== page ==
It is imperative in the context of any palliative-intent treatment to ensure that the treatment harms don’t outweigh the benefits. So, for Abigail, the nurse, we knew her prognosis was estimated to be [approximately a few] short weeks. She’d already told us that she didn’t want to have any more disease directed treatment for breast cancer. Her goals were really to spend more time with her family and have good quality of life [and] she didn’t want to be spending her remaining time in the hospital or traveling to and from the cancer center. So, there are other options that we can pursue in terms of symptom management that were a better fit for her.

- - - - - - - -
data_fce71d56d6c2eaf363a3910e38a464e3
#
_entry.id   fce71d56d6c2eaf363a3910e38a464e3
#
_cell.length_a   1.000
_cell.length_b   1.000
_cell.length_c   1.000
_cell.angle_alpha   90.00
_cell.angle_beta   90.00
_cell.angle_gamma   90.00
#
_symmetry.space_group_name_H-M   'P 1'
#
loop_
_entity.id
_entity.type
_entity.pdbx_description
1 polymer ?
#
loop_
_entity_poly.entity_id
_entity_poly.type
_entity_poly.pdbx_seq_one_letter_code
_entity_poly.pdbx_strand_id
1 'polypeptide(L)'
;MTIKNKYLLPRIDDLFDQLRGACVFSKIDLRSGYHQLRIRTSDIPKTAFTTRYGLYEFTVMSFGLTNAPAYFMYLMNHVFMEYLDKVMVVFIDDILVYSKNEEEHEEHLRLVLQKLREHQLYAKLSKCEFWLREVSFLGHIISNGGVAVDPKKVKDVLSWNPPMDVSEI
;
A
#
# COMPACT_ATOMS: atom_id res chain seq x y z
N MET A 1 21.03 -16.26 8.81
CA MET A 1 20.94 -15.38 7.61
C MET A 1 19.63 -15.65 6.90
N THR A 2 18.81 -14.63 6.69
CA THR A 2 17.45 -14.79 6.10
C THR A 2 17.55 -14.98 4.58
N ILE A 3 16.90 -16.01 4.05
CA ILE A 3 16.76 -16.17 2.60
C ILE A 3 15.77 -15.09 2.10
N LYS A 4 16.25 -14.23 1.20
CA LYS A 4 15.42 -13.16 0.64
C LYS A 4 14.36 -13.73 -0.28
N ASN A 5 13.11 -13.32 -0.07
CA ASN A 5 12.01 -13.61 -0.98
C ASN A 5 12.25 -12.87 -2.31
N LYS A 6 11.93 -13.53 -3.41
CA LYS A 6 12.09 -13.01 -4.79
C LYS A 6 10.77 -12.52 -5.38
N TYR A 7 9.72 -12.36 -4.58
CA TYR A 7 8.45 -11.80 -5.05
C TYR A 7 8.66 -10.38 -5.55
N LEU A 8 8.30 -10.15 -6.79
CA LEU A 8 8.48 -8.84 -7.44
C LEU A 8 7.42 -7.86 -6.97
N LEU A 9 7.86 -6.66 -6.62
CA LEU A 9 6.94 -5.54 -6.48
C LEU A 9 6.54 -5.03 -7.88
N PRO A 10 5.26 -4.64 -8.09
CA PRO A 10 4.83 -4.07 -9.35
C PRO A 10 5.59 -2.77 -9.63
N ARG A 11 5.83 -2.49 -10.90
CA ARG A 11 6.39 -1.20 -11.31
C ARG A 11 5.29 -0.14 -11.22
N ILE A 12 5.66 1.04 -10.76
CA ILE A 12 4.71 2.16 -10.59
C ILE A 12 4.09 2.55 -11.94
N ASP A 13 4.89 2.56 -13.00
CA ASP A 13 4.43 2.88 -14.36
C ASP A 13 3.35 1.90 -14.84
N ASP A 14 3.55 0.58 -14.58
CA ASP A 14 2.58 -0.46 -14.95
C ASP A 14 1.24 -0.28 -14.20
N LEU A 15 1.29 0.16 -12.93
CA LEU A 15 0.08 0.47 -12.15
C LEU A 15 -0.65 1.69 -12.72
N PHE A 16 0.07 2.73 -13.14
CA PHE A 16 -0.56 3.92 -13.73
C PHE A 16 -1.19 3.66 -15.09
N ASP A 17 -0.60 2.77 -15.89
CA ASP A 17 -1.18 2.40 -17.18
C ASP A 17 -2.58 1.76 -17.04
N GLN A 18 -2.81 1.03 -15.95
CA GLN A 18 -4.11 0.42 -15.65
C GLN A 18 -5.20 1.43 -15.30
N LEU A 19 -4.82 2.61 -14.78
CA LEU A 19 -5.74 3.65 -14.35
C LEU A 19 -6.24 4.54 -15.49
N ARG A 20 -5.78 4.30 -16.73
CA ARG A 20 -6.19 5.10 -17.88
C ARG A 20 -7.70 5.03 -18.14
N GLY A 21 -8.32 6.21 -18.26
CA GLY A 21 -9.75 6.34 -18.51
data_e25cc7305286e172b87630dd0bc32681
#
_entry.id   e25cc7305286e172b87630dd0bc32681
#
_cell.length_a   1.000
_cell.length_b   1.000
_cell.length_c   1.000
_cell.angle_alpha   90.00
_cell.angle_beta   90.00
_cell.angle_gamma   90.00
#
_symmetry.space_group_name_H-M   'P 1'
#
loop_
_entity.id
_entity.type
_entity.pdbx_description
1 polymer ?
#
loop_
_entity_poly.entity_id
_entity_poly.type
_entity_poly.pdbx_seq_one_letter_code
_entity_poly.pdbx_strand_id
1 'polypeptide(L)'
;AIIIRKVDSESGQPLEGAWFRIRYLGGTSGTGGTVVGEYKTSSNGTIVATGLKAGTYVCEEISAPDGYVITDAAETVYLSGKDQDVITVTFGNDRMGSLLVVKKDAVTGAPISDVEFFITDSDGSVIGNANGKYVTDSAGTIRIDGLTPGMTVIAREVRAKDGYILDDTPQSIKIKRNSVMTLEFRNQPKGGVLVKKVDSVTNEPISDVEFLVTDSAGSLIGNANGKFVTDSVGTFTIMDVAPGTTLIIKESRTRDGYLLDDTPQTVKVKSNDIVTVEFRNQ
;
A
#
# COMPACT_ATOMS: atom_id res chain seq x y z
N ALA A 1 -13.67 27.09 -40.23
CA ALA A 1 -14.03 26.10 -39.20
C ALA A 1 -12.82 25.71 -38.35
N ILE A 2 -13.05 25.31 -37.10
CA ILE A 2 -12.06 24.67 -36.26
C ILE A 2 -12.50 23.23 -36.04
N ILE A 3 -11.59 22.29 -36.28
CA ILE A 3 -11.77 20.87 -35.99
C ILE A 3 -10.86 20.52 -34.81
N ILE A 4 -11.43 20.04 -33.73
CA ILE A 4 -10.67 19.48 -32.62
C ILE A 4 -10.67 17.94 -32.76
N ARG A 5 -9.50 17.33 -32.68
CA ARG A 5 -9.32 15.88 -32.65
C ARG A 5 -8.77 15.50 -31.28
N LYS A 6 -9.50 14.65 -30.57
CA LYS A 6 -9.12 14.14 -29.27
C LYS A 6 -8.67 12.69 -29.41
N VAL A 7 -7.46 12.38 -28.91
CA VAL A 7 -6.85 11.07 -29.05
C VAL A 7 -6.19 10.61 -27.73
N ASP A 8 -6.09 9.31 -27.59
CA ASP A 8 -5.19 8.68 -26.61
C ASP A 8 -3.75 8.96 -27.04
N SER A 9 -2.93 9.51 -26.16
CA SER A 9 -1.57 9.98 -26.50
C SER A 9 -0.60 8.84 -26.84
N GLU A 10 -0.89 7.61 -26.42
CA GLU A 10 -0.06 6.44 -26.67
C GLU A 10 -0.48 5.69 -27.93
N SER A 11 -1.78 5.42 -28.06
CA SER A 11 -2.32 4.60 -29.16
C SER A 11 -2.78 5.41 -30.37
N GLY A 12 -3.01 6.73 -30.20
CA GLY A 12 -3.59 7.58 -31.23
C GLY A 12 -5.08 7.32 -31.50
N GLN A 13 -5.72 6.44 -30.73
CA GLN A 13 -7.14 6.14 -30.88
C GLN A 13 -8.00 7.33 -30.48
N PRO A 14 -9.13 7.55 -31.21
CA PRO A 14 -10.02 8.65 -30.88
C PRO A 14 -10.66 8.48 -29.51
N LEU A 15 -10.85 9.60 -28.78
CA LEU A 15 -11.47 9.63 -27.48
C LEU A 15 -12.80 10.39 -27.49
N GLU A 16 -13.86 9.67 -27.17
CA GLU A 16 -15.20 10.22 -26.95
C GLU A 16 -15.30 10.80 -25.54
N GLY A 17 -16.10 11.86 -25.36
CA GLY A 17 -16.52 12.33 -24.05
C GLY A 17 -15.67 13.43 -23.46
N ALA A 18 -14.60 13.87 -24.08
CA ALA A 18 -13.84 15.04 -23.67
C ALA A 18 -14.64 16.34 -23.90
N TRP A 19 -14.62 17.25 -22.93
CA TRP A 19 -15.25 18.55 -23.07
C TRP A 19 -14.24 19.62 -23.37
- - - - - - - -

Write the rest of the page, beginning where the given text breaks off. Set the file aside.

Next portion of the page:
In contrast, for Justin, the gentleman, although the radiation therapy was also palliative, and not meant to cure the multiple myeloma, there was an expectation that the treatment would result in significant alleviation of his symptoms, as well as to help preserve function and prevent any further neurologic deterioration.

Both these cases highlight the importance of educating the patient first, and [define the] intent of the palliative treatment or any treatment. And then really making sure that we explore the goals and wishes of the patient to make sure that treatment aligns.

Nurses are well-suited to have these discussions with patients. We get to spend quite a bit of time with our patients, and we get to explore their situation comprehensively. For nurses who find these conversations challenging, [discuss the patient’s] goals and wishes and use that as a bit of a scaffolding or guide.